Seaspan’s Victoria Shipyards operates within the federally-owned Esquimalt Graving Dock, the largest solid bottom commercial drydock on the West Coast of the Americas. (Seaspan)

Vancouver shipyard used one new coast guard vessel to repair, deliver another

The government expects to receive the second and third vessels in late 2019 and summer 2020

A Vancouver shipyard delivered the first of the Canadian Coast Guard’s three new science vessels last week by cannibalizing parts from one of the other ships for repairs, new documents show.

The repairs by Seaspan Shipyards followed the CCGS Sir John Franklin’s collision with the Ogden Point breakwater near Victoria in March, which damaged its rudder and main propeller shaft.

The vessel, which will be used by federal scientists to conduct research on fish stocks, was returning from its first day of sea trials when the collision occurred and there were fears the incident would further delay its delivery.

The coast guard was to take ownership of the vessel in 2017 but that was before welding defects were discovered, forcing it back in for more work.

The three science vessels together are to cost $687 million.

Internal emails obtained by The Canadian Press through access-to-information law show senior coast guard officials scrambling for answers after the collision, whose cause still has not been revealed.

Pictures taken by a bystander and circulated by Canadian Coast Guard commissioner Jeffery Hutchsinson, deputy commissioner Andy Smith and others showed a large dent in the Franklin.

A few weeks later, Smith emailed Hutchinson and Timothy Sargent, the top bureaucrat in the federal Fisheries Department, with an update that the Franklin’s rudder and propeller shaft were “twisted.”

The solution? Seaspan planned to use parts from the third science vessel, the CCGS John Cabot, to fix the Franklin and get it back in the water, Smith reported.

“Ship 3 will be the donor patient to get Franklin to sea in immediate term,” Smith wrote. “Will have to source replacement parts for ship 3 in due course.”

Seaspan Shipyards officially handed the Franklin over to the coast guard in a ceremony on June 27 that included Fisheries Minister Jonathan Wilkinson and dozens of coast guard and industry officials.

It is the first vessel delivered under the federal government’s multibillion-dollar shipbuilding plan, which was launched in 2011.

The government has said it expects to receive the second and third so-called offshore fisheries science vessels, the CCGS Capt. Jacques Cartier and the Cabot, in late 2019 and summer 2020, respectively.

Seaspan has also been tapped to build the navy’s two new support ships as well as 16 “multipurpose vessels” for the coast guard. Construction is largely sequential, meaning a delay in the fisheries vessels could affect the rest.

Seaspan spokesman James Mitchell said the decision to use parts from the Cabot to fix the Franklin would not delay delivery of the third vessel, saying it would be handed over “as per the agreed schedule and contract requirements.”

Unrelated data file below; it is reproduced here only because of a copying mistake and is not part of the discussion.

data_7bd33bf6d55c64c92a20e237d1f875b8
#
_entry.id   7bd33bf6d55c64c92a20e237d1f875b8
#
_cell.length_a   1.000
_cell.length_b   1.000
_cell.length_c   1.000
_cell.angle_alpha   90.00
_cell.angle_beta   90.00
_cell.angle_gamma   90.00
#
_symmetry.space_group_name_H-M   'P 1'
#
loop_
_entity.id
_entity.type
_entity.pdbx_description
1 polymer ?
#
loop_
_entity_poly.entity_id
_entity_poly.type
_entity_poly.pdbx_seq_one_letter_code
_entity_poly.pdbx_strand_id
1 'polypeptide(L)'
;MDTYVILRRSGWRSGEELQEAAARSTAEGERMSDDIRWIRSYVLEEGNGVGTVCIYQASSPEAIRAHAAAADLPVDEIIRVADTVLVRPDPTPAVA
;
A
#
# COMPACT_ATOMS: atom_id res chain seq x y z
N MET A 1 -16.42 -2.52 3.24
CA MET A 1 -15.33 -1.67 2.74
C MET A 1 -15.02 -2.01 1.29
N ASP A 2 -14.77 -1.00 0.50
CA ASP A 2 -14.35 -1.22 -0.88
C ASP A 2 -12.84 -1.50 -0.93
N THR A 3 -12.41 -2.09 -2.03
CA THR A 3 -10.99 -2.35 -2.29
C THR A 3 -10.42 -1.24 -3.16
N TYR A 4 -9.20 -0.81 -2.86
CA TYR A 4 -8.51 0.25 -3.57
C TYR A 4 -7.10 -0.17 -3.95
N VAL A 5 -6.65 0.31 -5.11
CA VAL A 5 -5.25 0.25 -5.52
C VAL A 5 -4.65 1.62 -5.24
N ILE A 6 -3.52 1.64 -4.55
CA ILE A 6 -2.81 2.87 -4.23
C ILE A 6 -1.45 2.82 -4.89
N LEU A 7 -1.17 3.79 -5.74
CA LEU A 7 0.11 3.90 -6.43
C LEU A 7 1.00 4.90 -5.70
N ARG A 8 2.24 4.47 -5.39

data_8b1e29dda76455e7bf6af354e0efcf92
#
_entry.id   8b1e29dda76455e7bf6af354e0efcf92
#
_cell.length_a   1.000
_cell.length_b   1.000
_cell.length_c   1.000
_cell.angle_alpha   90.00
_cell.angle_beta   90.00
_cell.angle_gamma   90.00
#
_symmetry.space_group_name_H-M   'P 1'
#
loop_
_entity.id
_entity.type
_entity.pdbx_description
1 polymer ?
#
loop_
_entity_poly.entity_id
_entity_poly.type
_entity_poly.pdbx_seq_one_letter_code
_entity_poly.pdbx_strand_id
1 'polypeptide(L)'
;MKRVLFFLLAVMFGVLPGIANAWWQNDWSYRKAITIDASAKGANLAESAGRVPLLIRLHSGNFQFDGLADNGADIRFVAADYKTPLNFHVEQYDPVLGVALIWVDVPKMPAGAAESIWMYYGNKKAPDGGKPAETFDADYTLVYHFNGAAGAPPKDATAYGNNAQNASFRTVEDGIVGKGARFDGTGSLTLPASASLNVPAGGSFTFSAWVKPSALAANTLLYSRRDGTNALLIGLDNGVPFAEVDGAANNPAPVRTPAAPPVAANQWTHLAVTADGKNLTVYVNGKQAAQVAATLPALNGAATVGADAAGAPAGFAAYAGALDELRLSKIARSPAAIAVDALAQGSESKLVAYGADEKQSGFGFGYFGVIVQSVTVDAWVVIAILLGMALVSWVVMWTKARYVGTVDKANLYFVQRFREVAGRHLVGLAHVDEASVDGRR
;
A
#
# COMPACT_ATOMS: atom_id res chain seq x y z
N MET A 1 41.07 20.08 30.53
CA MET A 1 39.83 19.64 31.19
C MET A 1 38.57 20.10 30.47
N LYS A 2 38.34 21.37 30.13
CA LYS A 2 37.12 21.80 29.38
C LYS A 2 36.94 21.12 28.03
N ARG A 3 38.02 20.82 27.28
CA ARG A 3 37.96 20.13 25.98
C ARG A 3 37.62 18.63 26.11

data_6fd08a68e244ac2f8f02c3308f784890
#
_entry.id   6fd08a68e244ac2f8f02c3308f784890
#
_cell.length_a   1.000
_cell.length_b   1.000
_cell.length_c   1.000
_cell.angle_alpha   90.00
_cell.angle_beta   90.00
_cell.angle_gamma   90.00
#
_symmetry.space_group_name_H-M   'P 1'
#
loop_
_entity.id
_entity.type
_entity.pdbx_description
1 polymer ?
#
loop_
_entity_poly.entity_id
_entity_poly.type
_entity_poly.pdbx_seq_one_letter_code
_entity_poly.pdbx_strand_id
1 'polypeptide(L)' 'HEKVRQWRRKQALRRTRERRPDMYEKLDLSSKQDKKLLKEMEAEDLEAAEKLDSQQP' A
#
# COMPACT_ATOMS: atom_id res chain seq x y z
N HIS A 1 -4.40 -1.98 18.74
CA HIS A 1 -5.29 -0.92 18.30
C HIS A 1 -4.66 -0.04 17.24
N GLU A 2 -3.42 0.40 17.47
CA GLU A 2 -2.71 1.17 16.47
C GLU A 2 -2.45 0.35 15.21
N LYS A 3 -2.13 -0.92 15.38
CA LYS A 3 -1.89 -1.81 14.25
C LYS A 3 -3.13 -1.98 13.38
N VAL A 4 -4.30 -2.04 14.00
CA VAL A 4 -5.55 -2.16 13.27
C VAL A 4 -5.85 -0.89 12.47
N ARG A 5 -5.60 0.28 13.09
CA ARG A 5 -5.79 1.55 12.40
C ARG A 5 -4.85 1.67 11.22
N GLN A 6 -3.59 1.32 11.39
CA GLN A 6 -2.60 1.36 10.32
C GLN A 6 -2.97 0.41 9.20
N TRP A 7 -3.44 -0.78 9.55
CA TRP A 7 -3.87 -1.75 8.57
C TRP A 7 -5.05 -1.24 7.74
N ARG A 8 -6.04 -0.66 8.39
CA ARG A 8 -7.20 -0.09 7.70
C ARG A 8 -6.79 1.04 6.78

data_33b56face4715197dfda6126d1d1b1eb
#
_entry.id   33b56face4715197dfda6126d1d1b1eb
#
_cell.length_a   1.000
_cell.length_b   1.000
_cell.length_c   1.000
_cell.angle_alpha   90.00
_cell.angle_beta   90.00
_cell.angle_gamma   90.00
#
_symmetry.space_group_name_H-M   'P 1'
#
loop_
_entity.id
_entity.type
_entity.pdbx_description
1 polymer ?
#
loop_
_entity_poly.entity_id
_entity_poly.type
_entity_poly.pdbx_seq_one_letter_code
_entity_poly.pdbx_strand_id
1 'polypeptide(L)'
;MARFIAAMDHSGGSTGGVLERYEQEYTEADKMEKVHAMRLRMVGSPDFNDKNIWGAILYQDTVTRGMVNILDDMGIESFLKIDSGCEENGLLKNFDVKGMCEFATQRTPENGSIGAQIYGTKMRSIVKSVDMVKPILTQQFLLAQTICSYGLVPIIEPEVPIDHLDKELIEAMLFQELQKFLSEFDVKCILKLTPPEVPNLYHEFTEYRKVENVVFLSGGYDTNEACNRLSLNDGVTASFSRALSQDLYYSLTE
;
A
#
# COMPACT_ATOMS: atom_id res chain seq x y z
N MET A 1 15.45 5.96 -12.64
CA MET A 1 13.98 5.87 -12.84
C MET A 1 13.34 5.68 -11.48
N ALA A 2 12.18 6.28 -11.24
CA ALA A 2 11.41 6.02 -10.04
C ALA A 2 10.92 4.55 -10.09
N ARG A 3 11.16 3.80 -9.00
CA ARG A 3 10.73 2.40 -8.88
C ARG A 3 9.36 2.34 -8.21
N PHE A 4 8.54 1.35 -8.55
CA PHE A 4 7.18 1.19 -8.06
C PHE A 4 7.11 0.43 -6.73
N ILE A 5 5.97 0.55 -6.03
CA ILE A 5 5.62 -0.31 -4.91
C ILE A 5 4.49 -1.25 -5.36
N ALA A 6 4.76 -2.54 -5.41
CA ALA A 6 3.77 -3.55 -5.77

Mitchell did not say how Seaspan plans to replace the rudder and propeller shaft, but coast guard spokesman Benoit Mayrand said there were “no financial implications” for the government.

Taking existing parts from the Cabot helps explain the surprisingly quick repairs on the Franklin, said Timothy Choi, an expert on shipbuilding at the University of Calgary’s Centre for Military, Security and Strategic Studies.

“One of the things that would be interesting to know would be just how damaged the original shaft and posts were,” he added in an email. “Could they still be repaired?”

Either way, Choi said the rudder and propeller are often some of the last parts installed on a vessel’s stern section and, because they are vulnerable to damage over a ship’s lifespan, are generally easier to remove and re-install.

Lee Berthiaume, The Canadian Press

Like us on Facebook and follow us on Twitter.

Get local stories you won't find anywhere else right to your inbox.
Sign up here

Just Posted

Nominations for Victoria municipal byelection are in

Victoria will elect one councillor

City to lead discussion on John A. Macdonald Monday night

The fourth chapter of the city’s reconciliation dialogues was moved to a larger venue

Athletes gear up for Pan Am XC Cup at Bear Mountain Saturday

This is the first time Canada is hosting the championships

Extra precautions against COVID-19 put in place as tourism season arrives

Airports and border services follow federal cues to minimize spread of coronavirus

Court hears of moments before Victoria father stabbed to death in the middle of Hillside Avenue

Sentencing hearing for Daniel Creagh, charged with manslaughter, began Friday

Toddler killed in Squamish grocery store parking lot

Child’s mother taken to hospital but her condition is not known

Two law enforcement trucks ‘deliberately’ set on fire in northern B.C., RCMP say

Police say they have video evidence of a person in the area of the truck fires

B.C. mother, daughter return home after coronavirus quarantine in Asia

Jensine Morabito and her daughter were on Holland America’s Westerdam but did not catch the virus

Leap Year means we get an extra day in February, so how are you spending it?

People online have a number of suggestions and plans on how they will be spending Saturday

Greta sticker that drew outrage in Alberta not child pornography: RCMP

X-Site Energy Services has denied having anything to do with the stickers

Bald eagle hit by train in northern B.C. has a chance of survival

The raptor has been taken to OWL in the Lower Mainland for recovery

Cheslatta Carrier Nation and Rio Tinto sign a historic agreement

Co-operation crucial to stem dropping Nechako Reservoir level

Stories of sexual assault at B.C. tree planting camps ‘shocking but not surprising:’ advocate

Contractors’ association is working with trainers to create respectful culture

Most Read